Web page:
Mookie Betts gets standing ovation in return to Boston during Dodgers-Red Sox

Three-and-a-half years ago, the Boston Red Sox made one of the most questionable trades in franchise history, sending Mookie Betts to the Los Angeles Dodgers. On Friday, Betts returned to Boston for the first time since the trade, with a Green Monster-sized pile of what-ifs in tow.

In his time since joining the Dodgers, Betts has earned three All-Star nods, two Silver Sluggers, two Gold Gloves, 20.9 Baseball-Reference WAR and, of course, a second World Series ring, while Boston's return has looked worse by the month.

Despite the controversy surrounding his exit, Betts saw a positive reaction as he stepped up to the plate Friday at Fenway Park. There were some boos, yes, but Red Sox fans overall seemed to treat him like the star the team traded away rather than one who wanted out.

Betts fouled out to end his at-bat leading off the first inning, but finished the game 1-for-4 with a walk and two runs scored in a 7-4 Dodgers win. His 1.008 OPS still leads the National League

On the bright side for the Red Sox, Alex Verdugo, the most notable player the Red Sox received for Betts, provided a narratively compelling first-pitch leadoff homer in the first inning.

In the top of the third, Betts struck out, and in the sixth, he doubled and scored as part of a three-run inning for the Dodgers. In the seventh, he walked and scored as part of another three-run inning that put L.A. ahead.

Before the game, Betts was diplomatic with reporters about his time in and exit from Boston, but he also pushed back on the idea that he had any interest in leaving Boston during talks involving Red Sox general manager Chaim Bloom and owner John Henry.

Via NBC Sports Boston:

"I'll let Chaim and those guys explain that, or John Henry, whoever. ... If they ever want to explain it, I'll let them explain it. I'm not throwing anybody under the bus or anything, but yeah, at the beginning, I didn't want fans to think — they still do, it is what it is — but think I didn't want to be here and that he wanted to leave a couple of years before I actually got traded or whatever. I don't know where the narrative came from or how it came about. If that's what makes y'all sleep at night, cool, but that's not even remotely close to where I was mentally.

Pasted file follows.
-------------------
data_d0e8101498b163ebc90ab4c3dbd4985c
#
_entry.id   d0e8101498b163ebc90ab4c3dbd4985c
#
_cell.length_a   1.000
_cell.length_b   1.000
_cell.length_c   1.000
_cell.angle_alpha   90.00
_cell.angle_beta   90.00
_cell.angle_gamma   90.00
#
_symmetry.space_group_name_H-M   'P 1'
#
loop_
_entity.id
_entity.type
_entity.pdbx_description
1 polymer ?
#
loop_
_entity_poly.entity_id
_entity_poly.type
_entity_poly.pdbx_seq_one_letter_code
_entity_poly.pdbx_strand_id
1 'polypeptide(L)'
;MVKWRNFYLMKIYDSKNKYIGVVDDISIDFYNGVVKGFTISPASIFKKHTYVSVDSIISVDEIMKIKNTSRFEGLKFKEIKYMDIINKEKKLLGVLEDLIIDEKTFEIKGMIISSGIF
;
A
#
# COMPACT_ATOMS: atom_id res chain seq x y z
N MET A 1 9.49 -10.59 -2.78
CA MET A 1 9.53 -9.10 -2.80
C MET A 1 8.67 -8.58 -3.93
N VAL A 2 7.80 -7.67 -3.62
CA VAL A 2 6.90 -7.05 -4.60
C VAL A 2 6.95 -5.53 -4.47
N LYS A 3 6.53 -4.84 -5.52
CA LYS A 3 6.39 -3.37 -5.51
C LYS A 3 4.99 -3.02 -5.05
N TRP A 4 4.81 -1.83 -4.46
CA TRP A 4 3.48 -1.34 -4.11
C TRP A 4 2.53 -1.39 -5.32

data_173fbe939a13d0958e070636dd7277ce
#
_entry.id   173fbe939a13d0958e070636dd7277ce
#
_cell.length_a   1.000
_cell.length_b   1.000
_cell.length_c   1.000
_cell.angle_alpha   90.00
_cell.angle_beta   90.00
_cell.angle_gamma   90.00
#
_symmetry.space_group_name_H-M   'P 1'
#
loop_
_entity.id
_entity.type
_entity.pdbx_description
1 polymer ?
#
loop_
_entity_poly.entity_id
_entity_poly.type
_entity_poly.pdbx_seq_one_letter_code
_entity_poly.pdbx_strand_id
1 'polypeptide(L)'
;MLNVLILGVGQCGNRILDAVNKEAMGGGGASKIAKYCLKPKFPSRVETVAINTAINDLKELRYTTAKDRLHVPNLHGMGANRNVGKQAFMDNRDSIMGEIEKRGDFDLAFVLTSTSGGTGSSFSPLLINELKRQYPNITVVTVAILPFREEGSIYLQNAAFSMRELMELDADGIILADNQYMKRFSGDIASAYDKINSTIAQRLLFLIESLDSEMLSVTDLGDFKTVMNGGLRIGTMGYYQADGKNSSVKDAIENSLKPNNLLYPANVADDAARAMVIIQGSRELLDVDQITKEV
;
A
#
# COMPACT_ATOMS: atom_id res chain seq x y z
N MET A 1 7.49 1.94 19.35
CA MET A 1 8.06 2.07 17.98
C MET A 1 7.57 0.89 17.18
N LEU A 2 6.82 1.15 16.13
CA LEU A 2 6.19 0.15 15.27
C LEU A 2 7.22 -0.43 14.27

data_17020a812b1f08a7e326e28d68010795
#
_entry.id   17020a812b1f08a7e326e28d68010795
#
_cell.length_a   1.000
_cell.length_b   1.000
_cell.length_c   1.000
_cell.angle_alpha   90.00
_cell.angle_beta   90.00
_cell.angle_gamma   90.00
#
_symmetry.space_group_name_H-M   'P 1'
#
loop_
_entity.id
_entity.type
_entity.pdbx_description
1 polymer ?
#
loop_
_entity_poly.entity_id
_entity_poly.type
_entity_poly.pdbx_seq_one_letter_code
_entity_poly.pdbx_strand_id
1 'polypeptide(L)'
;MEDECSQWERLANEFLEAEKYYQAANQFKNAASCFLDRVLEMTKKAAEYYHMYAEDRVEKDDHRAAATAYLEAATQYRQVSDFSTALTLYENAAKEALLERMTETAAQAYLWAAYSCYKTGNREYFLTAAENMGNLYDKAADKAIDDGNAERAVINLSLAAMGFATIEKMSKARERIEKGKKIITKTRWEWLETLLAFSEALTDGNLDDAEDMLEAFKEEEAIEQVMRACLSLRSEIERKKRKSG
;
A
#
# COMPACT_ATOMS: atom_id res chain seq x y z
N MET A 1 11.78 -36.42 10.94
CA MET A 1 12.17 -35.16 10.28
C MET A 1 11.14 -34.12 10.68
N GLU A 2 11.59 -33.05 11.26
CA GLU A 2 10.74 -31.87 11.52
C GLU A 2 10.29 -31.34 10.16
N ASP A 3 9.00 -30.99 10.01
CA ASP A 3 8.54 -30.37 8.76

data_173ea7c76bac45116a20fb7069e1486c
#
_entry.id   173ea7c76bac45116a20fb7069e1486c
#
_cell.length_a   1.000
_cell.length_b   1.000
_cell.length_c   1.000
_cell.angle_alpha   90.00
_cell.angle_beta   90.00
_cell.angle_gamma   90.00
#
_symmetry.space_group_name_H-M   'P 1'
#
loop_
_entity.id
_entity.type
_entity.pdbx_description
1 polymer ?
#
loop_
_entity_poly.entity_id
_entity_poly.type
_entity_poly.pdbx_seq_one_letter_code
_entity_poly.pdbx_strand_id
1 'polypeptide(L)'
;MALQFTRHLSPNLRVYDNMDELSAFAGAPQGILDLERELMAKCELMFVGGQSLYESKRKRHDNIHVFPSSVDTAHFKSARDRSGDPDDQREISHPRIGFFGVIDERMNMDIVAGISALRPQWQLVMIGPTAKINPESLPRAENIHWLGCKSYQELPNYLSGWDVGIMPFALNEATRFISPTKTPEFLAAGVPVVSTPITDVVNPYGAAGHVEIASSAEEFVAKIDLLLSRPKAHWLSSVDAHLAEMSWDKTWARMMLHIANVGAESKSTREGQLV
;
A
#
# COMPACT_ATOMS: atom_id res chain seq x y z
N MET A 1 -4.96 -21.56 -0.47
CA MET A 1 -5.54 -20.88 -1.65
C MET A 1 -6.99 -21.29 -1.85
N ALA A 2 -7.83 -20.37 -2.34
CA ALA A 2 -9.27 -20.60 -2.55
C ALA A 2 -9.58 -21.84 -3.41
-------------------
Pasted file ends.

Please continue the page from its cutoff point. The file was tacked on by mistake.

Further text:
"I thought I would be here, but negotiations didn't go the way we had planned, so you just pivot. That was a very, very dope chapter in my life, but the chapter I'm in now, I'm enjoying it so much, and I wouldn't trade it for the world."

At least one Red Sox reporter was pessimistic that Henry would ever explain his side of the negotiations.

BOSTON, MA - AUGUST 25: Mookie Betts #50 of the Los Angeles Dodgers tips his hat as the fans give him a standing ovation upon his return to Fenway Park during the first inning against the Boston Red Sox on August 25, 2023 in Boston, Massachusetts. (Photo By Winslow Townson/Getty Images)
Mookie Betts returned to Fenway Park on Friday. (Photo By Winslow Townson/Getty Images)

The Betts trade was preceded by failed negotiations for a contract extension, in which the Red Sox were reported to have offered Betts a 10-year, $300 million deal. He signed a 12-year, $365 million extension with the Dodgers later that year, before he had played a game for them.

If you squint hard enough, maybe you can convince yourself that's a story of an athlete leaving town for more money, but it was Boston's decision to trade the centerpiece of its 2018 World Series team rather than pay to keep him around for potentially the next championship team. The team had recently hired Bloom as Chief Baseball Officer, with an apparent mandate of cutting payroll after the roster led MLB in salary the previous season.

There didn't seem to be any hard feelings though, as Betts hugged Bloom when they met. Red Sox manager Alex Cora said he expected Betts to receive a warm reception from the fans and recalled how Betts stood by him when he was suspended for the 2020 season.

When asked if he would recommend playing in Boston, Betts made it very clear that he liked playing for the Red Sox while noting that there is immense pressure to perform, something he credited for making him a star:

"Yeah, I would definitely recommend it. It's a super-dope place to play. I had the time of my life playing here. I think a lot of people do. I would tell them, 'If you go up there, you know you gotta play well.' There's nothing else. You gotta go up there, and you gotta play well. I think that's why I did play well because I knew every day I put the uniform on, you gotta play well, no matter what, or the media, the fans, people will let you know. That's the blessing. That's the good part."

The Red Sox appeared to get decent value for Betts at the time of the trade, acquiring promising young outfielder Alex Verdugo, top-100 prospect Jeter Downs and catching prospect Connor Wong, but the luster around that group has since faded. Downs was designated for assignment after last season, while Verdugo has played like an overall decent starting right fielder — but nowhere close to what Betts has done.

Teams trading future Hall of Famers in their primes is rare for a reason, but the Red Sox were either disinclined to pay Betts what turned out to be his market value or confident enough that they could get fair value for him. Fast-forward a few years, and the decision looks even worse, with his reception Friday indicating that some fans still believe Betts had a hand in his own exit.